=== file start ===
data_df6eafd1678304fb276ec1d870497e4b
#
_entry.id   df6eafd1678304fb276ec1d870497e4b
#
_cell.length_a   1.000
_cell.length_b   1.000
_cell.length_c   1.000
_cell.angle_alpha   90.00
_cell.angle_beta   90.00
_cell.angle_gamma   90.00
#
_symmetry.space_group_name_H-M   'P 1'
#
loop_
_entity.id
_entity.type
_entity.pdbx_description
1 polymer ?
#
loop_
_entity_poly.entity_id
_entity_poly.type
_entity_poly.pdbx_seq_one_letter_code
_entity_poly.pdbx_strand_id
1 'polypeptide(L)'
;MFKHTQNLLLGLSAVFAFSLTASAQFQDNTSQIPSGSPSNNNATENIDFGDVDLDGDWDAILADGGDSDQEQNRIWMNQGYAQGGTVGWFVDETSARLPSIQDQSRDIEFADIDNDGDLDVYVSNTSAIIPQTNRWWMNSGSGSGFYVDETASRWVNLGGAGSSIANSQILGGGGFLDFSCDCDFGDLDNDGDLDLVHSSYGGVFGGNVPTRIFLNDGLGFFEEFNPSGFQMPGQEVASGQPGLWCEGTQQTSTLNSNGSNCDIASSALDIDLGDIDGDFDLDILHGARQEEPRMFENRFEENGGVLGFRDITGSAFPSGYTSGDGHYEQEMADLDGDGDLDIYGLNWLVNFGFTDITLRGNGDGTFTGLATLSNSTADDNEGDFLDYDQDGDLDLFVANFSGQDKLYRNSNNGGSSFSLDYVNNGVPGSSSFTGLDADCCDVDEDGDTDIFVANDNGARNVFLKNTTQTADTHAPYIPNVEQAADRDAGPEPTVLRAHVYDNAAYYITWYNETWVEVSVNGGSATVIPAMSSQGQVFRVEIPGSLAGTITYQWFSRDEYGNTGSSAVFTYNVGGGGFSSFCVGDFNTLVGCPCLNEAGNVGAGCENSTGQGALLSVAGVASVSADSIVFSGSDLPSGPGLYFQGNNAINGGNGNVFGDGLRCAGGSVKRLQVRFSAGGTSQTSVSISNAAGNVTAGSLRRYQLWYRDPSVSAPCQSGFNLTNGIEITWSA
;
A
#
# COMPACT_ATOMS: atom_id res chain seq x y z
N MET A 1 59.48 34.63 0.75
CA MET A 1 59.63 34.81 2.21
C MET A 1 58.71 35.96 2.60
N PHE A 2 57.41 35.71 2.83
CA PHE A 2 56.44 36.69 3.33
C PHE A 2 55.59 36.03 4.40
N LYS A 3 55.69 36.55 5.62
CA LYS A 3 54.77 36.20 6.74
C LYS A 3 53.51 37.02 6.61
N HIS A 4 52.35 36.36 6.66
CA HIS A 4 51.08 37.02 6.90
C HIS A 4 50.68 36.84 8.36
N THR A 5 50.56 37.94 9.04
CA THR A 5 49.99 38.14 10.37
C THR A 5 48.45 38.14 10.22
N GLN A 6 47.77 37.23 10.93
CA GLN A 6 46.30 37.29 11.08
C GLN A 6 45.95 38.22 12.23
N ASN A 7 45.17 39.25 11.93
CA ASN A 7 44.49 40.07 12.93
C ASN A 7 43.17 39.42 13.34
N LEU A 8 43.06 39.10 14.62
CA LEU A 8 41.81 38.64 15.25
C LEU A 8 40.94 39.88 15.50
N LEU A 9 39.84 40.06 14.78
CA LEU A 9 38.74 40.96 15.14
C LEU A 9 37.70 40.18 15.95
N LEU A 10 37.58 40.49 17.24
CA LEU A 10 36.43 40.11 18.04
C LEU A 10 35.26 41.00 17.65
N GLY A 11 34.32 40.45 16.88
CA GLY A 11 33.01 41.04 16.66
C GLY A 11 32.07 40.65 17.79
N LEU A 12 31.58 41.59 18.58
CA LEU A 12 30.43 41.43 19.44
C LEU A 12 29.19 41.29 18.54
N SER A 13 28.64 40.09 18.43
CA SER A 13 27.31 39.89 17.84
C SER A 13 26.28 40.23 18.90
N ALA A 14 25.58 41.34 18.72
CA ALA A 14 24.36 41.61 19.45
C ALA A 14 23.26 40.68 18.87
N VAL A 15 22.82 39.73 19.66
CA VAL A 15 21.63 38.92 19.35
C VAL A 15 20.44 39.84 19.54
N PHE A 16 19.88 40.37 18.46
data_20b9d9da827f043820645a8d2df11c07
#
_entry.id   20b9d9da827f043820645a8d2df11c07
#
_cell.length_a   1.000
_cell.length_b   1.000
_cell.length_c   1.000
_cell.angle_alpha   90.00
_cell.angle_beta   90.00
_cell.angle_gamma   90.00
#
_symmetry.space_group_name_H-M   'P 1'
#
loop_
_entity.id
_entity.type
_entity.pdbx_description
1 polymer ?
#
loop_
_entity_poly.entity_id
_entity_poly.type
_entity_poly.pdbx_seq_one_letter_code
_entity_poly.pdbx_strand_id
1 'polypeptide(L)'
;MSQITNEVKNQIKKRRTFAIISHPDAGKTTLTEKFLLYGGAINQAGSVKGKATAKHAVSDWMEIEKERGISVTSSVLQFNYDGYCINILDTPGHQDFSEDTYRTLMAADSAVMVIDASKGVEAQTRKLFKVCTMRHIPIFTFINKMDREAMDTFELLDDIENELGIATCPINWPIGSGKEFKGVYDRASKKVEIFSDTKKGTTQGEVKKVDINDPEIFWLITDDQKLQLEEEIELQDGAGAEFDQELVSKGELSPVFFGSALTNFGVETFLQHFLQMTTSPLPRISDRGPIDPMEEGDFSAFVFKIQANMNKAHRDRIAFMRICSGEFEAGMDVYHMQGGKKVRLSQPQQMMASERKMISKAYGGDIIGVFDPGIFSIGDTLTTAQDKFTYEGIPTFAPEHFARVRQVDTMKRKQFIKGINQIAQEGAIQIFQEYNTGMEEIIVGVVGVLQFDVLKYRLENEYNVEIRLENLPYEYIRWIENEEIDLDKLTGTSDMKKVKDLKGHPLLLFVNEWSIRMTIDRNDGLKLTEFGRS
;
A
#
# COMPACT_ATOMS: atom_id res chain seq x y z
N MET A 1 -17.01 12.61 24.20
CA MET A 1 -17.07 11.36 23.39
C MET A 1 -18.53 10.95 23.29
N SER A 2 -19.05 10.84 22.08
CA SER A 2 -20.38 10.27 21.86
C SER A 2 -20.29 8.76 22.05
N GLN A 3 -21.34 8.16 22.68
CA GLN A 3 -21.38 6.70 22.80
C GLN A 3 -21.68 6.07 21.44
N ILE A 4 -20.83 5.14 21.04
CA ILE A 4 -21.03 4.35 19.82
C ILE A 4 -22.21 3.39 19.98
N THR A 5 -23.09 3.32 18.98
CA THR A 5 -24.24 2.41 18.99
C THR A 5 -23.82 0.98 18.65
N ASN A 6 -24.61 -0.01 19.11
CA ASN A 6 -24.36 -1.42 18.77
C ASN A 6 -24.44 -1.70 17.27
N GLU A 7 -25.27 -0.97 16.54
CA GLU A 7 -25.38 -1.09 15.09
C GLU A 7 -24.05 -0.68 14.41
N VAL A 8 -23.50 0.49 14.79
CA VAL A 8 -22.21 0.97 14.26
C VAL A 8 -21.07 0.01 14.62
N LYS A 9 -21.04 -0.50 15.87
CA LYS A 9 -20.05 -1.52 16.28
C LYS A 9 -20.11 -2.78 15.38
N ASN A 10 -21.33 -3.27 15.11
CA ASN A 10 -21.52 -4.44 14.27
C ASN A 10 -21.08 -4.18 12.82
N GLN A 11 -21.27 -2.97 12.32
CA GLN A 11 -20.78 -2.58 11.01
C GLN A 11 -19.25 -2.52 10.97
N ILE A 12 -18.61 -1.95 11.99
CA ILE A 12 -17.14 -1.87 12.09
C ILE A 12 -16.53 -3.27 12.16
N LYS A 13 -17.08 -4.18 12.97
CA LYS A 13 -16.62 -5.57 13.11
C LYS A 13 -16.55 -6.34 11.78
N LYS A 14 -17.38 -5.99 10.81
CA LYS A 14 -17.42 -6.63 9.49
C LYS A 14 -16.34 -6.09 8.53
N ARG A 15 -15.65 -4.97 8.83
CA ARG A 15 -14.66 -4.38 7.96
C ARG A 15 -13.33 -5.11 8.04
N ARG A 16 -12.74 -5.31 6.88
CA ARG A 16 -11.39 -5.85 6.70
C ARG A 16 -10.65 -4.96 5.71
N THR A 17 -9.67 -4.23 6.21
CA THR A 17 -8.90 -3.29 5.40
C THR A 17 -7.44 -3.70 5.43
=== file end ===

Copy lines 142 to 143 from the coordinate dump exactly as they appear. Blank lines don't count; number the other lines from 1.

C ILE A 12 -16.53 -3.27 12.16
N LYS A 13 -17.08 -4.18 12.97